Activists urge Ontario to ignore new prostitution law just like they ignored abortion law in 1980s
An HIV-AIDS activist opposed to Canada’s new prostitution law is encouraging the Ontario attorney general to just ignore it the way Ontario ignored Canada’s abortion law in 1987, while it was facing a constitutional challenge.
Richard Elliott of the Canadian HIV-AIDS Legal Network told a panel discussing the new law in Toronto that Attorney General Madeleine Meilleur could just order the province’s Crown attorneys not to prosecute any charges brought by police until the law’s constitutionality is settled.
There can be no challenge until there has been a charge laid under the law, but a provincial attorney general can ask a court for a legal opinion.
In the challenge that resulted in Canada’s abortion law being thrown out in 1988, abortionist Henry Morgentaler, who had been acquitted by sympathetic juries twice of clear cut violations of the law, appealed several new charges all the way to the Supreme Court of Canada. While the challenge was pending, Morgentaler and two other doctors kept their Toronto abortion facility open and police charged them again. But the then-attorney general, Ian Scott, withheld further prosecution.
Calling the situation “analogous,” Elliott called for Ontario to show the same caution.
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Premier Kathleen Wynne has already voiced the concerns of several groups, including ones devoted to protecting prostitutes as they continue in their “sex work,” that the new law will endanger prostitutes by driving their business further underground.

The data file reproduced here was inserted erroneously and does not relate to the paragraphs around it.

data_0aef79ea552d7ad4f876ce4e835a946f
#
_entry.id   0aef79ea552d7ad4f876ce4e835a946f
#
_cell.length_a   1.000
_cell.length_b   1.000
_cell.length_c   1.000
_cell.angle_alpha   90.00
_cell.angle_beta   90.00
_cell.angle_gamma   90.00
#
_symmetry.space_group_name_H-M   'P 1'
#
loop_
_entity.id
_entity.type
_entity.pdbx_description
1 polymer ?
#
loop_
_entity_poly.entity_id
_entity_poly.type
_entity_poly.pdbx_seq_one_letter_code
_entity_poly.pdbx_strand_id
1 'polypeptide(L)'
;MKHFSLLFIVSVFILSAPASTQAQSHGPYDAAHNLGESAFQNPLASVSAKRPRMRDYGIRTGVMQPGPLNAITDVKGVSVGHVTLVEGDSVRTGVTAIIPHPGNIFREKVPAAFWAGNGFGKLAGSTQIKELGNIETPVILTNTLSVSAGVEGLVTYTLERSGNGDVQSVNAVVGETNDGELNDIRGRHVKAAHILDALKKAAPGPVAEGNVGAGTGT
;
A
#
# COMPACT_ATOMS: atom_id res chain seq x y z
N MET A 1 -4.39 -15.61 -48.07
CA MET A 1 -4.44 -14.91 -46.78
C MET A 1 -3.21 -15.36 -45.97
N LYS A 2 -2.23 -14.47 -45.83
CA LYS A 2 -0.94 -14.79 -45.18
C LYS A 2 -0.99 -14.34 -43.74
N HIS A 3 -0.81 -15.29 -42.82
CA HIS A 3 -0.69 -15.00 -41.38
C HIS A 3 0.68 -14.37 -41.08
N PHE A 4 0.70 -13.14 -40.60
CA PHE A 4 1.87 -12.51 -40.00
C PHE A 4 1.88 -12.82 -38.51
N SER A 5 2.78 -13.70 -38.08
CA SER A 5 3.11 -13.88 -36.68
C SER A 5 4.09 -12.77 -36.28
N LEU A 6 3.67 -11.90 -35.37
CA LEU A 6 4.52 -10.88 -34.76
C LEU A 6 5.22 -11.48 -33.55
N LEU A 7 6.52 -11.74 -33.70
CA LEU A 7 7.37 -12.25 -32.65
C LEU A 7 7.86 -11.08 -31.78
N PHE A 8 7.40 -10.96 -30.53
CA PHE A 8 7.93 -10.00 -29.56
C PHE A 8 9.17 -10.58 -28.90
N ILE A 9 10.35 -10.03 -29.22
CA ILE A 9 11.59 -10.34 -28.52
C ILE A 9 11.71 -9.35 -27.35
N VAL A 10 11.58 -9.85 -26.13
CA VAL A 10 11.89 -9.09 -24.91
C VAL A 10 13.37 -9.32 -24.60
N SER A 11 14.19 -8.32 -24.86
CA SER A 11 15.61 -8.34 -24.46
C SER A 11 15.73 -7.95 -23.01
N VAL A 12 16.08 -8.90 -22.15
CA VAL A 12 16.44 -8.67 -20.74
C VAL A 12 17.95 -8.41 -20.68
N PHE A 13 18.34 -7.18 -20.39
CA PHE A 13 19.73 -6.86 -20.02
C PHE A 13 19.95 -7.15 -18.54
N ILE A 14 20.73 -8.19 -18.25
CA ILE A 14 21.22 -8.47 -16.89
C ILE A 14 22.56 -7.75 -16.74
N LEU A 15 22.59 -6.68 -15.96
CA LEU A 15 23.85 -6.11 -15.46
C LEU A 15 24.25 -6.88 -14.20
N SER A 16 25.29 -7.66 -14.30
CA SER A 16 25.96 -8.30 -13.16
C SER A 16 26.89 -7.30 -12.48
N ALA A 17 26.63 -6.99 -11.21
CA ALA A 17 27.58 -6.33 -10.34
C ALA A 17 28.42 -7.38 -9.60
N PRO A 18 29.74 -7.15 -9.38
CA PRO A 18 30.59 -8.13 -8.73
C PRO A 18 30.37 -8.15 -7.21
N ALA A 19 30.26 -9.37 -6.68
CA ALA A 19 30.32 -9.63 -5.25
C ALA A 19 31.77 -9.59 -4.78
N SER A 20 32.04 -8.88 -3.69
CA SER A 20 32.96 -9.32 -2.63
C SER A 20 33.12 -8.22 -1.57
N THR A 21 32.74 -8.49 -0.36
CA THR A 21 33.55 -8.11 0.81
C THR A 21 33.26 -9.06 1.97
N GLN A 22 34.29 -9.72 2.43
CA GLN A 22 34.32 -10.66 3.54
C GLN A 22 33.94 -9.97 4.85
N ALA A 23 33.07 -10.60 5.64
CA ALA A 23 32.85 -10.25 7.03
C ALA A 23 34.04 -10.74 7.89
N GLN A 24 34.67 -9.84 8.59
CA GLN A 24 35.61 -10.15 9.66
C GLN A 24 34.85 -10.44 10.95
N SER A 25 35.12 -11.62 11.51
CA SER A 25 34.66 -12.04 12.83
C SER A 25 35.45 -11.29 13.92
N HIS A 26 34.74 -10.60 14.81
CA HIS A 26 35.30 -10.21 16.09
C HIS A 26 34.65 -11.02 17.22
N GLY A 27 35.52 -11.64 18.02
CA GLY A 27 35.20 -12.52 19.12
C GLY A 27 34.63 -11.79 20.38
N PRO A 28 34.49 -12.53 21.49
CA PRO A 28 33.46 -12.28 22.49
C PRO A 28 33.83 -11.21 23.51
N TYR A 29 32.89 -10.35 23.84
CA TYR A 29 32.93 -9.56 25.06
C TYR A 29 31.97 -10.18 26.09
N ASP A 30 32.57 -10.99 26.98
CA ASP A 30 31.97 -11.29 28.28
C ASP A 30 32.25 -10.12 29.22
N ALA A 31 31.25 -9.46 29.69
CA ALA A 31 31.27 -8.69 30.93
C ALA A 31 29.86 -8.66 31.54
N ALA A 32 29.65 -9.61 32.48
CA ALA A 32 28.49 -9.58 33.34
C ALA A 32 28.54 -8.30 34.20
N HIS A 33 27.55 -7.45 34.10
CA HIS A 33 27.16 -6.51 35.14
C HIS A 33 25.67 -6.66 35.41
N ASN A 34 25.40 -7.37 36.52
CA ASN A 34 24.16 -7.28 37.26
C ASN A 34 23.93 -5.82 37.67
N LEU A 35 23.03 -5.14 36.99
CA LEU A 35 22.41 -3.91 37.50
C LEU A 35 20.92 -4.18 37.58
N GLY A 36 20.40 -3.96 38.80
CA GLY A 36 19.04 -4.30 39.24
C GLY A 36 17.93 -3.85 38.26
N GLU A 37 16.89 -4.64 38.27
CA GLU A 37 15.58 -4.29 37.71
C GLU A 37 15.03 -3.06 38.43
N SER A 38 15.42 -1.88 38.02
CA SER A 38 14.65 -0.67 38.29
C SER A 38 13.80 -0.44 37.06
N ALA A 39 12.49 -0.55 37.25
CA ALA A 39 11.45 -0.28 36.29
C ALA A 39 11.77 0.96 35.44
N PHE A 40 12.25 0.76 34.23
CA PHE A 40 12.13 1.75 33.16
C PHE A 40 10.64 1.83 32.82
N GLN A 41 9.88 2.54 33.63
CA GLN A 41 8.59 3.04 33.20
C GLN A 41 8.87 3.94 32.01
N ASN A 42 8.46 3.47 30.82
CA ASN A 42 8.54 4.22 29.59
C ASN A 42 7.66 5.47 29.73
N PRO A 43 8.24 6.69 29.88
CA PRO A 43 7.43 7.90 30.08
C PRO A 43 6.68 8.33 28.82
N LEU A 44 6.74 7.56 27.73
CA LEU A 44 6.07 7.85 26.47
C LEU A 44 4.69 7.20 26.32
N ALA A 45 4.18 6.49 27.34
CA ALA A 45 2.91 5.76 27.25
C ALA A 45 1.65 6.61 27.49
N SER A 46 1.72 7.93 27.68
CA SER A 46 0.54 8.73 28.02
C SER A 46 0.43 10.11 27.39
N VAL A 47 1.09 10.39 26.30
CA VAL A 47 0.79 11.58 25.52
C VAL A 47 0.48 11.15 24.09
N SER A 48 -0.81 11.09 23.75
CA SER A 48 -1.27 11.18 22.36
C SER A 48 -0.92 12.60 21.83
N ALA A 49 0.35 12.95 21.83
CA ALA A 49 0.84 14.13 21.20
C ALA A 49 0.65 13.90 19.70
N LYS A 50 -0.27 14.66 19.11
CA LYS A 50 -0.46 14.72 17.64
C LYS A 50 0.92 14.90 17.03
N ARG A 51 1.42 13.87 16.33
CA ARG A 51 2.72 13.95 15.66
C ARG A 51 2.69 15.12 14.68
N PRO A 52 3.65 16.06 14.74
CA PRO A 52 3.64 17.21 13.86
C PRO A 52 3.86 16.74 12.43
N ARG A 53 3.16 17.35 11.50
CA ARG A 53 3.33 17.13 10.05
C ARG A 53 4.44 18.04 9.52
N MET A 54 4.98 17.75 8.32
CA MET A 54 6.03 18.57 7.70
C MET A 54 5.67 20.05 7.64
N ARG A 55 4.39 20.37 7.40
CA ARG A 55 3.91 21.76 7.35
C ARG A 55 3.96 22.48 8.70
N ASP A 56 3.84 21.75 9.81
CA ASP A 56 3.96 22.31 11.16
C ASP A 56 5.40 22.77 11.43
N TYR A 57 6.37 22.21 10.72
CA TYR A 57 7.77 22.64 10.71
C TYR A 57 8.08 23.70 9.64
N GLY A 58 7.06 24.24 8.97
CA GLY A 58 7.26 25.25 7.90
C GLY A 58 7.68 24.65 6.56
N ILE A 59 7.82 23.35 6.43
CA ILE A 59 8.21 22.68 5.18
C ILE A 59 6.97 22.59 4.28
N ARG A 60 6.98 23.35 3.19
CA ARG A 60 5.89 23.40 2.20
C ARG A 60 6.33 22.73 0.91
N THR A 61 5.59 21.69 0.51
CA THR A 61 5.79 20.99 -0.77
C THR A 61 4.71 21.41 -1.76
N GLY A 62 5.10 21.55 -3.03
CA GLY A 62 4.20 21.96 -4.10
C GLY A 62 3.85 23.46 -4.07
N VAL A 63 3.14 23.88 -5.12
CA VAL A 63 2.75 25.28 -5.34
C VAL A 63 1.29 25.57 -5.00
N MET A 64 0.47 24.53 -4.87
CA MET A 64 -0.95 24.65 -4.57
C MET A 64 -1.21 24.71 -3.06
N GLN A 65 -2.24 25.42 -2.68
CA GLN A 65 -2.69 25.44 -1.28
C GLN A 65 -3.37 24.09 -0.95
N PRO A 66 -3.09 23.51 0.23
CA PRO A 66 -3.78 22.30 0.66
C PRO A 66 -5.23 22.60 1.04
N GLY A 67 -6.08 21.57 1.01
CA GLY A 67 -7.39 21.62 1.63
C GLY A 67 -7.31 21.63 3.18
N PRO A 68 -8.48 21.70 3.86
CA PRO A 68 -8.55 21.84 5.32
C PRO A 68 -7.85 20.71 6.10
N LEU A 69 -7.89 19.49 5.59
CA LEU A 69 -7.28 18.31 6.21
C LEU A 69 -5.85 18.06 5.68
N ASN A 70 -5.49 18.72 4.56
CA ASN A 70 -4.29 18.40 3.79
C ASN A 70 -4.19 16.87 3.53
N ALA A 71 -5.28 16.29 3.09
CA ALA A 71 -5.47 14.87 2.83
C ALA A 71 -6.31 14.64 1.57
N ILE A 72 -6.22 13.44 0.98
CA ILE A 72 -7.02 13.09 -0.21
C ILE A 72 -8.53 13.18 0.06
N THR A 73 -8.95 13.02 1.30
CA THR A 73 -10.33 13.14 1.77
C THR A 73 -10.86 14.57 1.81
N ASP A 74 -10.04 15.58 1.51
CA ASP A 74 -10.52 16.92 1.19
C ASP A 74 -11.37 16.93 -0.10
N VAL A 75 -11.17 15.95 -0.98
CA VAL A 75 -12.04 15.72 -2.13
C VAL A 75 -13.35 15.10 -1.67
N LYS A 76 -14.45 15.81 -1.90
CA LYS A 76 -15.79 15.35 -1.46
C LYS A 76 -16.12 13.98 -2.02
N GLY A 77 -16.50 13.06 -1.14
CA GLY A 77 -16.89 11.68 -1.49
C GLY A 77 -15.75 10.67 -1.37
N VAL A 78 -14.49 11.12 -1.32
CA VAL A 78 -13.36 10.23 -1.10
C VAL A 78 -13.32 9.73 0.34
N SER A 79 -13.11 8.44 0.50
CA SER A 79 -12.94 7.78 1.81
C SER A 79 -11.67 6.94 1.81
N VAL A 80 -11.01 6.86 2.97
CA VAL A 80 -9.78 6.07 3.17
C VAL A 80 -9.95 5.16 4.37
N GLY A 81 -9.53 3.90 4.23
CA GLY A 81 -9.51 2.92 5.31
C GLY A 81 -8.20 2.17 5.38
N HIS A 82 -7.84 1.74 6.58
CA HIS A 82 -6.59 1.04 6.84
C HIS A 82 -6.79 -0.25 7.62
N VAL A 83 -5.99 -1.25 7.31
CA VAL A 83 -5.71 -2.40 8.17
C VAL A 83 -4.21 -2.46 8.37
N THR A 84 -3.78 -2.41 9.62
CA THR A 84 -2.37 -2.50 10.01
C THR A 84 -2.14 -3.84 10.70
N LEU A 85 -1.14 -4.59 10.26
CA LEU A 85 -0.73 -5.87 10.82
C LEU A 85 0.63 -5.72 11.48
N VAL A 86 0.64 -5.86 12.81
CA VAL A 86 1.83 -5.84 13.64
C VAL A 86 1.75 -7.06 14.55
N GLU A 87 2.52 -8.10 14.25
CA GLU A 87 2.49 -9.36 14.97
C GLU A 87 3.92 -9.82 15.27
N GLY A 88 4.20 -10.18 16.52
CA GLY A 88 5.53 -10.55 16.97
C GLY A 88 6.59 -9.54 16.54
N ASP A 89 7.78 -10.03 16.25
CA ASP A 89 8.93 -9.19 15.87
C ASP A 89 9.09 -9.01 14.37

One group of 190 legal experts from across Canada has written Wynne to warn the new law could cause “the same harms” to prostitutes as the previous law, which the Supreme Court of Canada threw out last year. The new law seeks to end prostitution and provides $20 million to move current prostitutes into other occupations. Opponents seek to decriminalize it altogether.
A second group, the Pivot Legal Society, is urging B.C. Premier Christy Clark to put a freeze on prosecutions too. B.C.’s Attorney General Susan Anton, asked by LifeSiteNews if the provincial government had any issues with the new law, failed to give it any kind of endorsement: “As with any new criminal laws that Parliament puts into place, the Ministry of Justice will study the legislation. I will continue to work with my federal, provincial and territorial counterparts to find long-term solutions to protect vulnerable and at-risk women and youth,” she said.